Migrations for multiple databases should live in their own folders prefixed with the name of the database key in the configuration. In case you want to store the migrations in another folder, you will need to set the migrations_paths in the database configurations to tell Rails where to find the migrations. For example the animals database would look in the db/animals_migrate directory and primary would look in db/migrate. Rails generators now take a --database option so that the file is generated in the correct directory. The command can be run like so:

$ rails g migration CreateDogs name:string --database animals

 

Connection switching

 

Finally, in order to use the read-only replica in your application you’ll need to activate the middleware for automatic switching. Automatic switching allows the application to switch from the primary to replica or replica to primary based on the HTTP verb and whether there was a recent write. If the application is receiving a POST, PUT, DELETE, or PATCH request the application will automatically write to the primary. For the specified time after the write the application will read from the primary. For a GET or HEAD request the application will read from the replica unless there was a recent write. To activate the automatic connection switching middleware, add or uncomment the following lines in your application config.

config.active_record.database_selector = { delay: 2.seconds }

config.active_record.database_resolver = ActiveRecord::Middleware::DatabaseSelector::Resolver

config.active_record.database_resolver_context = ActiveRecord::Middleware::DatabaseSelector::Resolver::Session

Or you can do it manually by

ActiveRecord::Base.connected_to(role: :reading) do

  # all code in this block will be connected to the reading role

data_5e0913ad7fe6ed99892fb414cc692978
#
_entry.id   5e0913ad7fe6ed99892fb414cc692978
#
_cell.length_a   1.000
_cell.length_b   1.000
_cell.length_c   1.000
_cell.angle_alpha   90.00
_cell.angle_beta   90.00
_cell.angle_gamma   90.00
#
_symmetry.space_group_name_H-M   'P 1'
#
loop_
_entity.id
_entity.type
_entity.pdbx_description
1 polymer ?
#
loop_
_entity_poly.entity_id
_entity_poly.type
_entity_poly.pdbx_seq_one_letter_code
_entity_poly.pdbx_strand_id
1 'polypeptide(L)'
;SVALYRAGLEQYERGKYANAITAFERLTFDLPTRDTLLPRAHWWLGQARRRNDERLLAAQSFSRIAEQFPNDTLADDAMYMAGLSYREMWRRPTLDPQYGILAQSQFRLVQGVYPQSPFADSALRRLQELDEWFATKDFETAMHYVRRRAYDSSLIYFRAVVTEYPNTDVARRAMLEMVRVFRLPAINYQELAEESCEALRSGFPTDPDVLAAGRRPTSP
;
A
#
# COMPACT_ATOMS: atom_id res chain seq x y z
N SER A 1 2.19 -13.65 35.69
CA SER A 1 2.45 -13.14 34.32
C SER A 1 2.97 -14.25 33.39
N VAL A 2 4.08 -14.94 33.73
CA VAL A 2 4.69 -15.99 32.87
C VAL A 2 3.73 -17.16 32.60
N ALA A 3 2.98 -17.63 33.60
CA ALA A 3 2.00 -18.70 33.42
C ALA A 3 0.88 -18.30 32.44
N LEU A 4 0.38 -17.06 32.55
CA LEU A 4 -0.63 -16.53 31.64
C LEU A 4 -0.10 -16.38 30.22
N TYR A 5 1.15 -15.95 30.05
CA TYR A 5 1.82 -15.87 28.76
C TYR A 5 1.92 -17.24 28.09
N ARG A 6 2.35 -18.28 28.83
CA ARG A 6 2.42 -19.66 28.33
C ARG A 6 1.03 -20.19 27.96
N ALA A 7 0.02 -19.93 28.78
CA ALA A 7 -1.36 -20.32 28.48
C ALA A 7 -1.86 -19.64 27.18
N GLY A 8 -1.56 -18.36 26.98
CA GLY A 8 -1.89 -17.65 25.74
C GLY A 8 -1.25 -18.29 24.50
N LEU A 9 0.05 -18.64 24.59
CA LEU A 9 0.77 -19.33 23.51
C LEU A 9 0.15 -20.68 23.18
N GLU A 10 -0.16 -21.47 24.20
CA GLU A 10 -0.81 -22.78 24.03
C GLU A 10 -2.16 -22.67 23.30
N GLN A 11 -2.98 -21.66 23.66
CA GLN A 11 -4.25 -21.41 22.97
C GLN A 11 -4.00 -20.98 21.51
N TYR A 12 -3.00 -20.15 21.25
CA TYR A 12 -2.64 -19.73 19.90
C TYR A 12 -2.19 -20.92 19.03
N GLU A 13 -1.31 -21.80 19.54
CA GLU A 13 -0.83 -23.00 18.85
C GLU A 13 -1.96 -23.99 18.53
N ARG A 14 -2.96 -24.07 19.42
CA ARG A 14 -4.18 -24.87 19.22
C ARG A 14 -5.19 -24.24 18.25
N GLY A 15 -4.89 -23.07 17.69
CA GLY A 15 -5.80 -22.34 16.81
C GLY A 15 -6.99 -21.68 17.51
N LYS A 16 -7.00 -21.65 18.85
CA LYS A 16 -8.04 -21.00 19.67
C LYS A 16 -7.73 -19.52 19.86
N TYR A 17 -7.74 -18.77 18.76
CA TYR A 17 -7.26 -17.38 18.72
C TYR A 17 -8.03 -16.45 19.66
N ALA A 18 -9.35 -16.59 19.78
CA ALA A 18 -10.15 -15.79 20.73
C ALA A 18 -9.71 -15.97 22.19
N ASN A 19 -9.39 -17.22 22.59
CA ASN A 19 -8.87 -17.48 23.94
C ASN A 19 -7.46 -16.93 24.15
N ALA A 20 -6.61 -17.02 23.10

end

 

Sharding

 

Rails 6.0 doesn’t (yet) support sharding. But from version 7.0 and beyond, you can use Horizontal sharding with multiple databases.

Horizontal sharding is when you split up your database to reduce the number of rows on each database server, but maintain the same schema across “shards”. This is commonly called “multi-tenant” sharding. Shards are declared in the three-tier config like this:

production:

  primary:

    database: my_primary_database

    adapter: mysql2

  primary_replica:

    database: my_primary_database

    adapter: mysql2

    replica: true

  primary_shard_one:

    database: my_primary_shard_one

    adapter: mysql2

  primary_shard_one_replica:

    database: my_primary_shard_one

    adapter: mysql2

    replica: true

Models are then connected with the connects_to API via the shards key:

class ApplicationRecord < ActiveRecord::Base

  self.abstract_class = true

  connects_to shards: {

    default: { writing: :primary, reading: :primary_replica },

    shard_one: { writing: :primary_shard_one, reading: :primary_shard_one_replica }

  }

end

Applications are able to automatically switch shards per request using the provided middleware. The ShardSelector Middleware provides a framework for automatically swapping shards. Rails provides a basic framework to determine which shard to switch to and allows for applications to write custom strategies for swapping if needed.